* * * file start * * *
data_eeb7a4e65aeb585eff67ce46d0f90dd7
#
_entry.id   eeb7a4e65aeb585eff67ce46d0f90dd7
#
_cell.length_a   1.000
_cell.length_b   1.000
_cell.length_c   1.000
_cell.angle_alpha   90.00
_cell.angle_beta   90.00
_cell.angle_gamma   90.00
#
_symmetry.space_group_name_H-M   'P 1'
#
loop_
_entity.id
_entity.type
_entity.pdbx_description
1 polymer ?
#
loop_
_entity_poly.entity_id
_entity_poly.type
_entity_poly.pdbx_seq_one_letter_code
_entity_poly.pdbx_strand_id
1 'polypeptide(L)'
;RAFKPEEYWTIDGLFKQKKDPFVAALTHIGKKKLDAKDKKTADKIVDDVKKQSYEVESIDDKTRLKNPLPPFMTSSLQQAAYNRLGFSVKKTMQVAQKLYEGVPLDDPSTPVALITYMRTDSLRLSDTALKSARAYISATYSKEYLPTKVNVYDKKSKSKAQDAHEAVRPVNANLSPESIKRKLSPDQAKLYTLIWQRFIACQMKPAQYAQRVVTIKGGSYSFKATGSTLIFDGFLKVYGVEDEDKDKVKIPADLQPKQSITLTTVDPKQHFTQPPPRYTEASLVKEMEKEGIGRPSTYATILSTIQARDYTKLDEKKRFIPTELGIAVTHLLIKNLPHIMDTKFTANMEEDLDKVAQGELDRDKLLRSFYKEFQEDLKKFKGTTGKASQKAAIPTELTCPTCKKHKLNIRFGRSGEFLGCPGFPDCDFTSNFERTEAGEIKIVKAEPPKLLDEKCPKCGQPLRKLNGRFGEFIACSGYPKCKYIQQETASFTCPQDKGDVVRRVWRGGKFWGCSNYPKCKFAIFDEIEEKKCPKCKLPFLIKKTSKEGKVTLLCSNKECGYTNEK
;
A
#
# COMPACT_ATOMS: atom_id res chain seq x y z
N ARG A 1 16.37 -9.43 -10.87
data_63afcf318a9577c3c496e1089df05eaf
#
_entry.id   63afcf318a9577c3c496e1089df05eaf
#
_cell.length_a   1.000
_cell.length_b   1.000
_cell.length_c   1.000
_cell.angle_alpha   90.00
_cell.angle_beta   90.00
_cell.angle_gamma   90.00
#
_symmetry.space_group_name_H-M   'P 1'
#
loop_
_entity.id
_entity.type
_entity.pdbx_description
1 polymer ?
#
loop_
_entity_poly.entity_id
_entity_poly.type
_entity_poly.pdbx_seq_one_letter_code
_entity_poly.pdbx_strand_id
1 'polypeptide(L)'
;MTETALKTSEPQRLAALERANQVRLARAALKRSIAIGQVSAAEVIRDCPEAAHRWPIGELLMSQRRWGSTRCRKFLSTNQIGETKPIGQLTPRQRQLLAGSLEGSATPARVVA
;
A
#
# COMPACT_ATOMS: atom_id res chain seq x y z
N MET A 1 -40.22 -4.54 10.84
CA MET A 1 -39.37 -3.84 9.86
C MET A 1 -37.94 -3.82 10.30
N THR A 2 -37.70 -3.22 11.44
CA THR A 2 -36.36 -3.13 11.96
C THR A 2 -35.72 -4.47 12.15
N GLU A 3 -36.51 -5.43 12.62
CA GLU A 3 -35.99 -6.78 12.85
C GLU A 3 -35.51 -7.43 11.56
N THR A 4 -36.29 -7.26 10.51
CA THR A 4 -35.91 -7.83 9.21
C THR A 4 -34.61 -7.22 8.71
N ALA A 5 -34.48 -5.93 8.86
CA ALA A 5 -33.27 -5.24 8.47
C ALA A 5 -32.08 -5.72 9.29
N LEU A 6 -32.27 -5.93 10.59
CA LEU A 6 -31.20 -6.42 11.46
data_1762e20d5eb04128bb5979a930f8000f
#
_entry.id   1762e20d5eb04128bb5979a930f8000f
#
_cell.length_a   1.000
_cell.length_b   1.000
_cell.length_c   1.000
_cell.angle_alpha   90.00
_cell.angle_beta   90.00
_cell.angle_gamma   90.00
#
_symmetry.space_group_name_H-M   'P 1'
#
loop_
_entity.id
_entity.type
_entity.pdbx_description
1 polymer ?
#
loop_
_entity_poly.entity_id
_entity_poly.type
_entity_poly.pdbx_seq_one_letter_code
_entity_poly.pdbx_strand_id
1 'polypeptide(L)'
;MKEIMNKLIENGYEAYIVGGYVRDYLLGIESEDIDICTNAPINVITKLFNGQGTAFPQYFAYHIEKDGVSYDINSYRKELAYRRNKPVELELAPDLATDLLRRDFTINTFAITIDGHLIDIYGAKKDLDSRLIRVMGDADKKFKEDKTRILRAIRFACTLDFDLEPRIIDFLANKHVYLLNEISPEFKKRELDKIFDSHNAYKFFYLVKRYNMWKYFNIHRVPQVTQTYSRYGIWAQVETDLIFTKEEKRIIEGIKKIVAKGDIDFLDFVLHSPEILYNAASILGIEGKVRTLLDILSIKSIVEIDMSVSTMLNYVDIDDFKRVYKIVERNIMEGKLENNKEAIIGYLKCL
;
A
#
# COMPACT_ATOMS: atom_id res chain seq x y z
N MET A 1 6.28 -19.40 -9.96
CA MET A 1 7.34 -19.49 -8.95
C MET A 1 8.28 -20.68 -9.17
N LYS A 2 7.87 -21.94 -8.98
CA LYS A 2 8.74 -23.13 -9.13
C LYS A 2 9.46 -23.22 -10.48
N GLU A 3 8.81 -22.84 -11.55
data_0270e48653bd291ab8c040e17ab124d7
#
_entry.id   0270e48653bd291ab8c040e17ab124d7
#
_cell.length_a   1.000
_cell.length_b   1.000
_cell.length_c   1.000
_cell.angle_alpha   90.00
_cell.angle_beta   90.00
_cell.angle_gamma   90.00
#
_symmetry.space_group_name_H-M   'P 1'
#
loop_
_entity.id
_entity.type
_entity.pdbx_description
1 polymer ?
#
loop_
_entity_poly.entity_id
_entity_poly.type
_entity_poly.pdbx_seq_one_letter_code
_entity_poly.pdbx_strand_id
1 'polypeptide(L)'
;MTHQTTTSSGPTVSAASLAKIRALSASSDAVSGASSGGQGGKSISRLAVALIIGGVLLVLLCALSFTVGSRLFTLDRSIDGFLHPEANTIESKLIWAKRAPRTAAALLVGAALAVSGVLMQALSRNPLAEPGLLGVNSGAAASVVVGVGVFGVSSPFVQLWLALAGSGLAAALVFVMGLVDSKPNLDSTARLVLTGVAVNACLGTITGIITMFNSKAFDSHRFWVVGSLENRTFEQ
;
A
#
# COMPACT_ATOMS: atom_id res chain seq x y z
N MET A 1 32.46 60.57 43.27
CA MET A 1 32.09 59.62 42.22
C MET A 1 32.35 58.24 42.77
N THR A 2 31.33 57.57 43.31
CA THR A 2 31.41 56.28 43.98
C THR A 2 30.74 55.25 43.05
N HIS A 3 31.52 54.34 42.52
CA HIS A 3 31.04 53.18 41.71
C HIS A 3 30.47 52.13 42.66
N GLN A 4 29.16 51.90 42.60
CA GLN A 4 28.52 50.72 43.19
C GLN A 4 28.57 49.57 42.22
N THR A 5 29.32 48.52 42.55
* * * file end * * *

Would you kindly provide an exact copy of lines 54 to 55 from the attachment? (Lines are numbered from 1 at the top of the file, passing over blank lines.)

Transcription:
_entity_poly.pdbx_seq_one_letter_code
_entity_poly.pdbx_strand_id